Mayo Did Not Benefit in Drop in Uncompensated Care
St. Paul, MN (KROC_AM News) - A new report from the Minnesota Department of health shows Minnesota hospitals have reported a nearly 17-percent reduction in uncompensated care since the implementation of the federal Affordable Care Act three years ago.
The figure encompasses both care provided by hospitals without expecting payment and bad debt, which covers outstanding bills for care that the hospitals do not expect to be settled.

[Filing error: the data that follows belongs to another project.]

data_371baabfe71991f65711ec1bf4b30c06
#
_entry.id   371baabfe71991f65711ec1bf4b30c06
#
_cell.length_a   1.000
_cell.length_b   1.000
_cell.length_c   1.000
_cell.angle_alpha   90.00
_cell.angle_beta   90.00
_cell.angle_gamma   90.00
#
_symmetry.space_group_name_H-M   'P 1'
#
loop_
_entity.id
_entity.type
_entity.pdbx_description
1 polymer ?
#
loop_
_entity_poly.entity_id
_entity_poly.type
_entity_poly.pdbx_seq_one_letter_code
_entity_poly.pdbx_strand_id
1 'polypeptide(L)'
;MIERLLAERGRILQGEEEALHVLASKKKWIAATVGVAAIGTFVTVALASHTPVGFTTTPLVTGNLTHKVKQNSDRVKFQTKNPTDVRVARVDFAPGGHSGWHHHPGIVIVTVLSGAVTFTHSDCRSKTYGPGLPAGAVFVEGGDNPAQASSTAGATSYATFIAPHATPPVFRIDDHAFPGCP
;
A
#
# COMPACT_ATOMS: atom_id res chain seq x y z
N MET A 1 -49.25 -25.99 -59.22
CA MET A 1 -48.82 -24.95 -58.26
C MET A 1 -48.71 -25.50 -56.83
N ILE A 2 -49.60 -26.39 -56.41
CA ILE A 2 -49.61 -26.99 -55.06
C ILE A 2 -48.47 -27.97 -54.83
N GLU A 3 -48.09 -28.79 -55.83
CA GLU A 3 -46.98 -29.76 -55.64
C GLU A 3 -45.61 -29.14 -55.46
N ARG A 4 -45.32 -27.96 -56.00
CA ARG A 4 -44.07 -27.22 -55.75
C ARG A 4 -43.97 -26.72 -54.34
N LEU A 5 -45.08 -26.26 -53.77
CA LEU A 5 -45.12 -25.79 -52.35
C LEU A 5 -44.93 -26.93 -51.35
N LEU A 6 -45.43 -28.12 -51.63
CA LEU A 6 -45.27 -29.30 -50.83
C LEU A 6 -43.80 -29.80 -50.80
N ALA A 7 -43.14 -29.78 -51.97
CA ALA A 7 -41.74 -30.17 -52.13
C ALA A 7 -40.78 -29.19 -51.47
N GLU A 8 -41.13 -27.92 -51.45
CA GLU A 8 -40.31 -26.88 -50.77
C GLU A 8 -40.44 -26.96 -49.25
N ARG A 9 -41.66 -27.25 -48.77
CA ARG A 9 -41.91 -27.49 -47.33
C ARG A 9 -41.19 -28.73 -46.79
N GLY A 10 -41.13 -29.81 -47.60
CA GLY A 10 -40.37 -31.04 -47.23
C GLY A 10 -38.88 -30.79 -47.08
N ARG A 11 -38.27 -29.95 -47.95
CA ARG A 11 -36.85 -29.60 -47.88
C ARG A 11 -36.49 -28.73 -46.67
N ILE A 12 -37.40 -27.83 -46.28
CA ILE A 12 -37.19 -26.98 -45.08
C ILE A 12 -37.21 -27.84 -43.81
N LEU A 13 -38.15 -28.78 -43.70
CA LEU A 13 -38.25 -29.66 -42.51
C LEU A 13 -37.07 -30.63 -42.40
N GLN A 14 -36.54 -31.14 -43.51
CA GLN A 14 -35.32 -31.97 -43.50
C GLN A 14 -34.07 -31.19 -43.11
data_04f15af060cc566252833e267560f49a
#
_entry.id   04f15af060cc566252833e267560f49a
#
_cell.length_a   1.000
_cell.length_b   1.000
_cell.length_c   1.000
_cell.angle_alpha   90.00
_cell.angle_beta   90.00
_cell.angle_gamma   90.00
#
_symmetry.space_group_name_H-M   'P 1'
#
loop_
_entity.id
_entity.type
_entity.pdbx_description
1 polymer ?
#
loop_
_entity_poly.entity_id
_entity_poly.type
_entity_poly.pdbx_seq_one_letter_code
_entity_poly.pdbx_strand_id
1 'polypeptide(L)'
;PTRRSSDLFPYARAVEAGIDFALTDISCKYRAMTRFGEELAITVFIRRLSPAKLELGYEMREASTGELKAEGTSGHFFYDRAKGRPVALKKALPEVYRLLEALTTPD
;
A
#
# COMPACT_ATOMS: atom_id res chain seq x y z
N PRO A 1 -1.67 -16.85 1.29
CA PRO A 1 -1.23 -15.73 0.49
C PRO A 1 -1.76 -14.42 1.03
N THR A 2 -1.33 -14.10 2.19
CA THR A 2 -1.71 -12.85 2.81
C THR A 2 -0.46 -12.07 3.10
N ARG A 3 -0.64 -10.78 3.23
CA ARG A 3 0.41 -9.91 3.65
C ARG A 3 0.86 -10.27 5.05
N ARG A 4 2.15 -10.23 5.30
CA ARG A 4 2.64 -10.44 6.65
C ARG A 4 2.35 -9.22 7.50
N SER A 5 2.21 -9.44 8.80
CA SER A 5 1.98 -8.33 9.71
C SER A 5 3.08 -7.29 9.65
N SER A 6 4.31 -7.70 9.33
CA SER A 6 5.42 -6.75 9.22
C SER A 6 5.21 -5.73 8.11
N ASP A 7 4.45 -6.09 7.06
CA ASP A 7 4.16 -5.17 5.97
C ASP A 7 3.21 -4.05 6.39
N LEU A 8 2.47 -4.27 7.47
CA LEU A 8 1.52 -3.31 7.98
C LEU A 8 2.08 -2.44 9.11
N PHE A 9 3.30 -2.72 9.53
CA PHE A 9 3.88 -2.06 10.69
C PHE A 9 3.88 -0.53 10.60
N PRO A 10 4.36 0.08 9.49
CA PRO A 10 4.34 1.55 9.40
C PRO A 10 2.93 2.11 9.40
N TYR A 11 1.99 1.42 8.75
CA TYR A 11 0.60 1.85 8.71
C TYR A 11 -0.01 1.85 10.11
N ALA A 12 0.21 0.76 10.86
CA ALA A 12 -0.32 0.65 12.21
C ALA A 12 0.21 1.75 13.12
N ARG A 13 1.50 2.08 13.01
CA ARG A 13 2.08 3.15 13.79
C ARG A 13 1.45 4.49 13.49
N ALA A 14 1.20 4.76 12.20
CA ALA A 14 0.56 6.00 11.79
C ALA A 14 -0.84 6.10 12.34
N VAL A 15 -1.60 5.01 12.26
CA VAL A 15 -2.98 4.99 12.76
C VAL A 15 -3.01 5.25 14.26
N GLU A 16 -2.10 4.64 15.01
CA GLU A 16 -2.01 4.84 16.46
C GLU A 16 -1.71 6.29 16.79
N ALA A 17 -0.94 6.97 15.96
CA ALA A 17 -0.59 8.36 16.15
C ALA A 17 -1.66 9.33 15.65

Last year, the health department says the amount of uncompensated care in Minnesota dropped 12-percent, from $305 million to $268 million. That is the lowest that figure has been since 2008.
Officials say the improvement is largely due to fewer Minnesotans lacking health insurance. The state’s uninsured rate dropped from 8.2-percent in 2013 to only 4.3-percent last year.
The decline in uncompensated care was not universal. Over a third of the hospitals in the state experienced an increase, including three of the state’s largest hospitals. The Hennepin County Medical Center and the two Mayo Clinic hospitals in Rochester.